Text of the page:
(The River Mersey)
I am moving house. I am in the process of opening boxes intending to sort through them, but find myself cross-legged on the floor, reading through old letters and cards, sifting through the treasures that accumulate in a life. Next week, I will be closing the door on this house, for the last time. I will be leaving the city it stands in, twenty years after I first arrived as a wide-eyed, 18 year old student. I am moving to Suffolk, where I grew up. I’m pleased to be going back there. I’m excited about the new start for my family, but I’m emotional about leaving the unique, friendly, inspirational city that is Liverpool.
One of the many things I will miss is the river. I’ve been lucky to live close to part of the river Mersey’s seventy mile stretch, for the past fourteen years. I’ve seen it almost every day during that time. That’s the wonderful thing about Liverpool, you are never very far from water. Growing up in the Suffolk countryside, I was used to flat, open spaces. The patchwork expanse of crops, with brilliant yellow squares of oil-seed rape. Liverpool was an enormous leap into the ‘urban’ for me, but I never felt I had moved to a claustrophobic place. It was so easy to get to the river and see a long distance. It granted you a feeling of release. The Mersey has a widest point of three miles. You can see the Welsh mountains.
Some friends who are writers in Liverpool, tell me they live and work here because of the river. Being by water is an essential part of their creative life. Reading through proofs of my next collection recently, I realised that water and the river play an important part in the book. Babies swim like dolphins searching for perfect hearts, a lantern is lit to float across that ‘fluvial division’, grief takes hold on the river’s promenade. The Suffolk coast features in the book too. Husband and wife wade in to the North Sea, carrying their young, excited child. Good news is announced there. Ashes are scattered there. A new stretch of water waits for me now.
In Memory of John Ernest Goss 1920 – 2011
‘I want to be cremated and my ashes thrown in the air. Straight from the flames to the winds, and let that be that.’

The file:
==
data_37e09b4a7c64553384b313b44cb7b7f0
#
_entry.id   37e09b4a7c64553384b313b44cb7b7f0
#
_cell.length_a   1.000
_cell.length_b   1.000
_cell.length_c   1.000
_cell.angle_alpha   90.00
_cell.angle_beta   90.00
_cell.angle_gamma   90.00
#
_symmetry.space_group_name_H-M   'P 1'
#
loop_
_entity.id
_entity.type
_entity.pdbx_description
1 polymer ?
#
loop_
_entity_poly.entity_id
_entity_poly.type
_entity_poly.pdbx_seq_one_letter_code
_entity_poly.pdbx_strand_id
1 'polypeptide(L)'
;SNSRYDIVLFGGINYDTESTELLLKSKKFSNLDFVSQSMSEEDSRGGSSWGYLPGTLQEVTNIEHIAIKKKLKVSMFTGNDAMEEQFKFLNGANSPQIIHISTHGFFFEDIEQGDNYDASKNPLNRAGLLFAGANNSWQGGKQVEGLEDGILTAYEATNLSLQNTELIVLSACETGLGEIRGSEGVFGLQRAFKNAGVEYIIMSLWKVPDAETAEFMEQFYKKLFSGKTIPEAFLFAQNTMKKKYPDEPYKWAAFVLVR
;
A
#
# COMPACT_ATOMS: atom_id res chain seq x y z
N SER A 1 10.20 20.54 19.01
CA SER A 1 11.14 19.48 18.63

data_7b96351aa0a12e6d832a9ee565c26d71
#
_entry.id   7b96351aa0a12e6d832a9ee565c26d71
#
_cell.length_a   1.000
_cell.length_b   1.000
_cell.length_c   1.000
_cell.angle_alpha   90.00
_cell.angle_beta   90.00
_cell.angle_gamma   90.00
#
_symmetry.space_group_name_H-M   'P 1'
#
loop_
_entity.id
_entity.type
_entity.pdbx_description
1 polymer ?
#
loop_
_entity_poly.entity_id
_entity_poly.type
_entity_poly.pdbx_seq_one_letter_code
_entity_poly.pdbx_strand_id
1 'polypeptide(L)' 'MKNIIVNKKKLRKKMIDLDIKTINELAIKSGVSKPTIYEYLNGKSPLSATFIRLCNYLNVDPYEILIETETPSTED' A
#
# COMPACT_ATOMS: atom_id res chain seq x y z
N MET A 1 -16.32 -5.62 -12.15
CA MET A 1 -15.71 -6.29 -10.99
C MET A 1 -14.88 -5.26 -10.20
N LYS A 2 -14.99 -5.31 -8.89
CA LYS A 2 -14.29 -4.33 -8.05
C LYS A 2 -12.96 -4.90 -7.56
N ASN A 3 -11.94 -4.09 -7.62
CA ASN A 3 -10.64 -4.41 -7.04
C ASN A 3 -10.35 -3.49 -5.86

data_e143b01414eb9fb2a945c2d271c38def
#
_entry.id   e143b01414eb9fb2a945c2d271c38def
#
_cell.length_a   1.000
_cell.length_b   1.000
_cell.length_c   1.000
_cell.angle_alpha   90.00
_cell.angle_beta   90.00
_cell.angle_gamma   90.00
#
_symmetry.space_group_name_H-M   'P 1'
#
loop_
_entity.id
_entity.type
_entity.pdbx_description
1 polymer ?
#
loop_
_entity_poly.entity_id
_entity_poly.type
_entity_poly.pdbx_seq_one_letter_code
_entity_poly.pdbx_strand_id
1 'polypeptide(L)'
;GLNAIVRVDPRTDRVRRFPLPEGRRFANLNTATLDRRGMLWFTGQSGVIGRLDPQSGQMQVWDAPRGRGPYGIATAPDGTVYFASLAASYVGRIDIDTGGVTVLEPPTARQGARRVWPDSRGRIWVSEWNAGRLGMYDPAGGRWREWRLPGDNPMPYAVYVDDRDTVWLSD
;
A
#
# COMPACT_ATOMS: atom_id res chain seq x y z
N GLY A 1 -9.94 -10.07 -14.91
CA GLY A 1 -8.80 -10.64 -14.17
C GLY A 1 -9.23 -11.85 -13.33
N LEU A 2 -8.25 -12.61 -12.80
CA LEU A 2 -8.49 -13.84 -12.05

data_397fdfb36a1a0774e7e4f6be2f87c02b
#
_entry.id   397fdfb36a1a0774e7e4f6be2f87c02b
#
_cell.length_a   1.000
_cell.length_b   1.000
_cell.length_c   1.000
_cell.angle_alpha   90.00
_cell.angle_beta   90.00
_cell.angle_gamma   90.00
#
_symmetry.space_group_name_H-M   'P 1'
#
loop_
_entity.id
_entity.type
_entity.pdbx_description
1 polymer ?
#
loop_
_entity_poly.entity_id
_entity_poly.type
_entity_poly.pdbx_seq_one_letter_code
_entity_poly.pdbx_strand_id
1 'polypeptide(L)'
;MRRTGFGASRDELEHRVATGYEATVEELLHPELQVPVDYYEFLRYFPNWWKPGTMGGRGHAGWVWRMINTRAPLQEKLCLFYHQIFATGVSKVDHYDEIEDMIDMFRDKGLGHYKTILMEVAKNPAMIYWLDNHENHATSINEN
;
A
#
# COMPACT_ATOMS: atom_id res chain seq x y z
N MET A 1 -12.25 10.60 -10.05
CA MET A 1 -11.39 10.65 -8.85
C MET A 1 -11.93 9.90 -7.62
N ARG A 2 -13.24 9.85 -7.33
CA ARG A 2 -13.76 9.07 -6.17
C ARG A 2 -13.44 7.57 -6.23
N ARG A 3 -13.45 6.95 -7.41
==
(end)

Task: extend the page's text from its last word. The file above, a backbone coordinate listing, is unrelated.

– the closing lines of Akenfield, by Ronald Blythe.
As you wobble the length of our hall, hand fiercely tight
in mine, your great-grandfather is letting go.
His seven stones of bone barely dent the bed. His lips kept wet
by a nurse’s sponge, his hand held warm by his son.
I consider the efforts of your respective breaths –
his faint, yours eager – as you pad small steps,
adopt a penguin’s gait. Between you, a gap of ninety years,
storing its wars and discoveries, far reaching
as the moon he lived beneath. In the little arable kingdom
he chose for home, he married, raised a boy in sunken lanes;
stayed rooted in its loamy soils, grew as ancient as its woods.
You pick up pace and race towards the mirror. If there was time,
this news of your early steps would be recorded, folded,
delivered overnight. Hand-written word from his kin, he loved
the language of lives elsewhere. He has a wish to star the air
on a stretch of Suffolk coast and we will take him, in the throng
of family he has sprung. For now, I watch you in the glass,
behind us see the hall, the pram, how far we’ve come.
little arable kingdom – Blythe’s description of East Anglia
Highly Commended in the Crabbe Memorial Poetry Competition (Suffolk Poetry Society), 2012. Taken from Her Birth, by Rebecca Goss, Carcanet/Northern House (July 2013).